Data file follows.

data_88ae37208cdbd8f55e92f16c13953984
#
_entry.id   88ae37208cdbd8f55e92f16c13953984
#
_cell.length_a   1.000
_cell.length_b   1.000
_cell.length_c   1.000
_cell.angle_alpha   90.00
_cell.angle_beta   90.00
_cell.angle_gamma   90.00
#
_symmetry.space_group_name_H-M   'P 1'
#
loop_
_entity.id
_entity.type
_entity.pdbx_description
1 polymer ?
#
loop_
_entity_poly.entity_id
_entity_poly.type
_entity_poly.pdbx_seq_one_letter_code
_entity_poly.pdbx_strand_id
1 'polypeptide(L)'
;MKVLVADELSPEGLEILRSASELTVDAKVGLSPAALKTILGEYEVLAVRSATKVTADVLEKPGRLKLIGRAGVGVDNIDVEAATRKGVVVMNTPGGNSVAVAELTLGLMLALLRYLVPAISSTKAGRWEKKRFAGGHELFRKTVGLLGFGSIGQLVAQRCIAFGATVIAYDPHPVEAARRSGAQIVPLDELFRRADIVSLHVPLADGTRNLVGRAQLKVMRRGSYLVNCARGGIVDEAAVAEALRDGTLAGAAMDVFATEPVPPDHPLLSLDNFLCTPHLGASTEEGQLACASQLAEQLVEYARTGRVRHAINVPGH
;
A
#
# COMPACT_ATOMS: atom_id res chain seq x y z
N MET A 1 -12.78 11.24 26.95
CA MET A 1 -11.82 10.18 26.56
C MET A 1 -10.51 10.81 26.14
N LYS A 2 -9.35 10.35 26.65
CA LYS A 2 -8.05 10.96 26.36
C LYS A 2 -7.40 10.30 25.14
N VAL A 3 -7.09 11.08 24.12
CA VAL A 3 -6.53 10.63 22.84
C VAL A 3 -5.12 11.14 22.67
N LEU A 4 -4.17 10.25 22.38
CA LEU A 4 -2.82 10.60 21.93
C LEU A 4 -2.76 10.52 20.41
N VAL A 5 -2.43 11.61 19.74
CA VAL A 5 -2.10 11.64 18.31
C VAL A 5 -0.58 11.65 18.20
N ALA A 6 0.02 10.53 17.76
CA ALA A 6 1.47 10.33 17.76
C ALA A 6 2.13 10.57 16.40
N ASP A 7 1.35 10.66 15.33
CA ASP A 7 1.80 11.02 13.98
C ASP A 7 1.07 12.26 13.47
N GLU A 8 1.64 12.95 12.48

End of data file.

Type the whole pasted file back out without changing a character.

data_88ae37208cdbd8f55e92f16c13953984
#
_entry.id   88ae37208cdbd8f55e92f16c13953984
#
_cell.length_a   1.000
_cell.length_b   1.000
_cell.length_c   1.000
_cell.angle_alpha   90.00
_cell.angle_beta   90.00
_cell.angle_gamma   90.00
#
_symmetry.space_group_name_H-M   'P 1'
#
loop_
_entity.id
_entity.type
_entity.pdbx_description
1 polymer ?
#
loop_
_entity_poly.entity_id
_entity_poly.type
_entity_poly.pdbx_seq_one_letter_code
_entity_poly.pdbx_strand_id
1 'polypeptide(L)'
;MKVLVADELSPEGLEILRSASELTVDAKVGLSPAALKTILGEYEVLAVRSATKVTADVLEKPGRLKLIGRAGVGVDNIDVEAATRKGVVVMNTPGGNSVAVAELTLGLMLALLRYLVPAISSTKAGRWEKKRFAGGHELFRKTVGLLGFGSIGQLVAQRCIAFGATVIAYDPHPVEAARRSGAQIVPLDELFRRADIVSLHVPLADGTRNLVGRAQLKVMRRGSYLVNCARGGIVDEAAVAEALRDGTLAGAAMDVFATEPVPPDHPLLSLDNFLCTPHLGASTEEGQLACASQLAEQLVEYARTGRVRHAINVPGH
;
A
#
# COMPACT_ATOMS: atom_id res chain seq x y z
N MET A 1 -12.78 11.24 26.95
CA MET A 1 -11.82 10.18 26.56
C MET A 1 -10.51 10.81 26.14
N LYS A 2 -9.35 10.35 26.65
CA LYS A 2 -8.05 10.96 26.36
C LYS A 2 -7.40 10.30 25.14
N VAL A 3 -7.09 11.08 24.12
CA VAL A 3 -6.53 10.63 22.84
C VAL A 3 -5.12 11.14 22.67
N LEU A 4 -4.17 10.25 22.38
CA LEU A 4 -2.82 10.60 21.93
C LEU A 4 -2.76 10.52 20.41
N VAL A 5 -2.43 11.61 19.74
CA VAL A 5 -2.10 11.64 18.31
C VAL A 5 -0.58 11.65 18.20
N ALA A 6 0.02 10.53 17.76
CA ALA A 6 1.47 10.33 17.76
C ALA A 6 2.13 10.57 16.40
N ASP A 7 1.35 10.66 15.33
CA ASP A 7 1.80 11.02 13.98
C ASP A 7 1.07 12.26 13.47
N GLU A 8 1.64 12.95 12.48